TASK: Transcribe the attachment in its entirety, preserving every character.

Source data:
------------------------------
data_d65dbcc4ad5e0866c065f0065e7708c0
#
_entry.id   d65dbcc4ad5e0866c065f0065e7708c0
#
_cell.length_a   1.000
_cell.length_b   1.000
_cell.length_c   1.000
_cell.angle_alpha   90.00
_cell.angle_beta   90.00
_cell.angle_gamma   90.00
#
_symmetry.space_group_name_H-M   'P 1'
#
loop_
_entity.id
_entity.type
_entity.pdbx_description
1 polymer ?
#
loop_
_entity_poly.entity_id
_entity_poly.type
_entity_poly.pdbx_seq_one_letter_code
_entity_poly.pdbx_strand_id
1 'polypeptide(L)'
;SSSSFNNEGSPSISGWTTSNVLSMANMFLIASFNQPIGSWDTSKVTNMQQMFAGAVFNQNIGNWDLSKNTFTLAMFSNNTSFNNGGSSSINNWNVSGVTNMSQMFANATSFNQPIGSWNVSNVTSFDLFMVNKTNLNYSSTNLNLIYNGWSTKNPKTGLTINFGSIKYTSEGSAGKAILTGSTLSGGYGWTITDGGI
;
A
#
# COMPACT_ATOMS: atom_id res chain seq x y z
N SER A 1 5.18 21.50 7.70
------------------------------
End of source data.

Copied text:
data_d65dbcc4ad5e0866c065f0065e7708c0
#
_entry.id   d65dbcc4ad5e0866c065f0065e7708c0
#
_cell.length_a   1.000
_cell.length_b   1.000
_cell.length_c   1.000
_cell.angle_alpha   90.00
_cell.angle_beta   90.00
_cell.angle_gamma   90.00
#
_symmetry.space_group_name_H-M   'P 1'
#
loop_
_entity.id
_entity.type
_entity.pdbx_description
1 polymer ?
#
loop_
_entity_poly.entity_id
_entity_poly.type
_entity_poly.pdbx_seq_one_letter_code
_entity_poly.pdbx_strand_id
1 'polypeptide(L)'
;SSSSFNNEGSPSISGWTTSNVLSMANMFLIASFNQPIGSWDTSKVTNMQQMFAGAVFNQNIGNWDLSKNTFTLAMFSNNTSFNNGGSSSINNWNVSGVTNMSQMFANATSFNQPIGSWNVSNVTSFDLFMVNKTNLNYSSTNLNLIYNGWSTKNPKTGLTINFGSIKYTSEGSAGKAILTGSTLSGGYGWTITDGGI
;
A
#
# COMPACT_ATOMS: atom_id res chain seq x y z
N SER A 1 5.18 21.50 7.70